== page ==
# [Tutor] A fun puzzle

Dick Moores rdm at rcblue.com
Thu Aug 23 16:52:41 CEST 2007

```At 07:34 PM 8/22/2007, Kent Johnson wrote:
>FWIW here is my fastest solution:
>
>01 from itertools import chain
>02 def compute():
>03      str_=str; int_=int; slice_=slice(None, None, -1)
>04     for x in chain(xrange(1, 1000001, 10), xrange(2, 1000001, 10),
>05 xrange(3, 1000001, 10), xrange(4, 1000001, 10), xrange(5, 1000001, 10),
>06 xrange(6, 1000001, 10), xrange(7, 1000001, 10), xrange(8, 1000001, 10),
>07 xrange(9, 1000001, 10)):
>08          rev = int_(str_(x)[slice_])
>09          if rev>=x: continue
>10         if not x % rev:
>11              print x,
>12 compute()

Kent, thanks for showing us itertools.chain(). By using it you keep x
from being assigned an integer divisible by 10 (thereby faster),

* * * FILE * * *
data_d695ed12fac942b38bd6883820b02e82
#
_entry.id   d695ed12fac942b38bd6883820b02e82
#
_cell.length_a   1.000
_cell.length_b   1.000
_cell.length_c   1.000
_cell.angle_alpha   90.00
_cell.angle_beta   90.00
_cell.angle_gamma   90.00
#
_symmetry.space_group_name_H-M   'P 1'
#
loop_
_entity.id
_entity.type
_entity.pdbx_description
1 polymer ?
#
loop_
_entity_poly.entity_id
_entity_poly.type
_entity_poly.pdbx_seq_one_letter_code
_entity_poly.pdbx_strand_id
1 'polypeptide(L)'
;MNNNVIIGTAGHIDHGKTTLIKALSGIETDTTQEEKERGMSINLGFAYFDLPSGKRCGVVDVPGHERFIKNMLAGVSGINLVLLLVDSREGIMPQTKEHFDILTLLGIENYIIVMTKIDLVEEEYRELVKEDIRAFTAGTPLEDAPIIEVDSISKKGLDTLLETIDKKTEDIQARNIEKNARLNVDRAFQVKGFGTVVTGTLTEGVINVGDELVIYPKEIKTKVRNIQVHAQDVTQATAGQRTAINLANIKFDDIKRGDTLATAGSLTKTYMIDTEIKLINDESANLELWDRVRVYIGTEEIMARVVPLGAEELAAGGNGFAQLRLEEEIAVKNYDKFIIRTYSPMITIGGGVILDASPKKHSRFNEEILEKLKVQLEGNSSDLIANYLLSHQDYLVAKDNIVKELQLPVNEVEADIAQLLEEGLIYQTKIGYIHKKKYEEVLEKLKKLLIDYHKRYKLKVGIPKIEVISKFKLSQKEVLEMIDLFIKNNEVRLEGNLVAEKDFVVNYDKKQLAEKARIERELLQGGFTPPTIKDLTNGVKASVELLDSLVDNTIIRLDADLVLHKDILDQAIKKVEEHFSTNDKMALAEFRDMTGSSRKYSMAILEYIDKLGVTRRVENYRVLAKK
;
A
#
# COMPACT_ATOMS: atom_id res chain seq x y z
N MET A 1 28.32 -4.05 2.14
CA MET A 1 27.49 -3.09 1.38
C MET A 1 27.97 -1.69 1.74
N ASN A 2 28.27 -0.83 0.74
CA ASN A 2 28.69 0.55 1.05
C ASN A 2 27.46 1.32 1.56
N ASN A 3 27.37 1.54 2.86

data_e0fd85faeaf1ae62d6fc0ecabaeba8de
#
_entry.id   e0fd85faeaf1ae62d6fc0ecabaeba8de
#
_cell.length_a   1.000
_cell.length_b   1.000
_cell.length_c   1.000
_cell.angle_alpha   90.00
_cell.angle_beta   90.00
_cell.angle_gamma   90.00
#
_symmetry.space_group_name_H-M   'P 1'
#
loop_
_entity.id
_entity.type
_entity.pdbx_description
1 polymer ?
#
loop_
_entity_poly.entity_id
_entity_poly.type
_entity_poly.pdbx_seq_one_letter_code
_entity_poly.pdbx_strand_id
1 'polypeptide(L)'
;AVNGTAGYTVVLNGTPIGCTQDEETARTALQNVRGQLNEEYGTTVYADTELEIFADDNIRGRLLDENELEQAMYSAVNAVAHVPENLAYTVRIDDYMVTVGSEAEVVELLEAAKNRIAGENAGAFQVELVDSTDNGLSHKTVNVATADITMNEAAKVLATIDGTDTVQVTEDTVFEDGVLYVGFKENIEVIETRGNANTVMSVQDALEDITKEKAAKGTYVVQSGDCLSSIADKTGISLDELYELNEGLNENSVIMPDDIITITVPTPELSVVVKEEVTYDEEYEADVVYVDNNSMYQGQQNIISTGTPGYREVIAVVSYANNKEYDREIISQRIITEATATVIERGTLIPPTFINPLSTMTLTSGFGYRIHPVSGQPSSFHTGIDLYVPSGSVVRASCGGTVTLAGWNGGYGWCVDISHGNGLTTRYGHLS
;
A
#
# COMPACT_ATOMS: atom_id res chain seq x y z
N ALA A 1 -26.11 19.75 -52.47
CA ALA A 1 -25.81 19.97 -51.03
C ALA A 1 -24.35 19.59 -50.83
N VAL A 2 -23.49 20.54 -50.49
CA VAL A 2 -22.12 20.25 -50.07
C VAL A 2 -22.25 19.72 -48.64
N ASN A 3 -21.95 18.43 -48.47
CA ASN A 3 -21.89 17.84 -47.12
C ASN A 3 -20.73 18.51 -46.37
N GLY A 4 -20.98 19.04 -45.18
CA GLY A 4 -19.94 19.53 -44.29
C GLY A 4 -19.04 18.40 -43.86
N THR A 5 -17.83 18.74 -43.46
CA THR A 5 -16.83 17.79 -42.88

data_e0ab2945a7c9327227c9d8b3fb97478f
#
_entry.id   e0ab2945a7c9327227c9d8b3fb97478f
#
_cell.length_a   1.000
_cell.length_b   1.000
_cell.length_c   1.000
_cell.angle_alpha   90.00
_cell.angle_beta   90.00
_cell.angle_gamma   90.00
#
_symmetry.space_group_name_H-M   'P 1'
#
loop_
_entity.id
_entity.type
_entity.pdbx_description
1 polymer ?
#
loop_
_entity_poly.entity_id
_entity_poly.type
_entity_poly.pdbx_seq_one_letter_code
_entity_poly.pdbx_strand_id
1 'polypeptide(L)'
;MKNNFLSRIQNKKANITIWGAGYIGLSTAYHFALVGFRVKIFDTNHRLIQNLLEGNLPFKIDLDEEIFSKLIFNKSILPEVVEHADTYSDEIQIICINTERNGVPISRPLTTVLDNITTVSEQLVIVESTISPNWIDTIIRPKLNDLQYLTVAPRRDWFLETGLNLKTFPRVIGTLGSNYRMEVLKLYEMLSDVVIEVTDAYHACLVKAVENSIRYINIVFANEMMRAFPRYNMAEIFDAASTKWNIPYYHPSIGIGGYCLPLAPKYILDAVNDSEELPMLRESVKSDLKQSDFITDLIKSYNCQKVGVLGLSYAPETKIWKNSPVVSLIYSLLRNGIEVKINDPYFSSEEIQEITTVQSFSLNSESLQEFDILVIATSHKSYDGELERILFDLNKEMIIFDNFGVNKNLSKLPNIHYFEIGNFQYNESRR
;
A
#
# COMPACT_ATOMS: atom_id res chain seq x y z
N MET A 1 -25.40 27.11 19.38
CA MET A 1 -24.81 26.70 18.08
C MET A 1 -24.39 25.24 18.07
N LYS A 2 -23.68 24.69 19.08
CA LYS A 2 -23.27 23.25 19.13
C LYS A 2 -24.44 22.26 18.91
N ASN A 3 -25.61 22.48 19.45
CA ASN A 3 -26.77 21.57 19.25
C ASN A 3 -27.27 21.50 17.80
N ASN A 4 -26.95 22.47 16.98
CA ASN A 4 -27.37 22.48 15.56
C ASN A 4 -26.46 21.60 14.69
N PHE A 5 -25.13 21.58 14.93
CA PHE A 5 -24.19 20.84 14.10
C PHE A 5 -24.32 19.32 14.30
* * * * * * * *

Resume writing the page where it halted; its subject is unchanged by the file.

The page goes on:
which of course means no need for

if n % 10 == 0:
continue

Again faster.
And at first I thought your use of str_, int_, and slice_ were pretty
weird; instead of your line 08, why not just use the straightforward

rev = int(str(x)[::-1])

but on upon testing I see they all make their respective
contributions to speed.

But I don't understand why. Why is your line 08 faster than "rev =
int(str(x)[::-1])"?

BTW I also thought that

for x in chain(xrange(1, 1000001, 10), xrange(2, 1000001, 10),
xrange(3, 1000001, 10), xrange(4, 1000001, 10), xrange(5, 1000001, 10),
xrange(6, 1000001, 10), xrange(7, 1000001, 10), xrange(8, 1000001, 10),
xrange(9, 1000001, 10)):
pass

MUST take longer than

for x in xrange(1000000):
pass

because there appears to be so much more going on, but their timings
are essentially identical.

Dick Moores
XP, Python 2.5, editor is Ulipad

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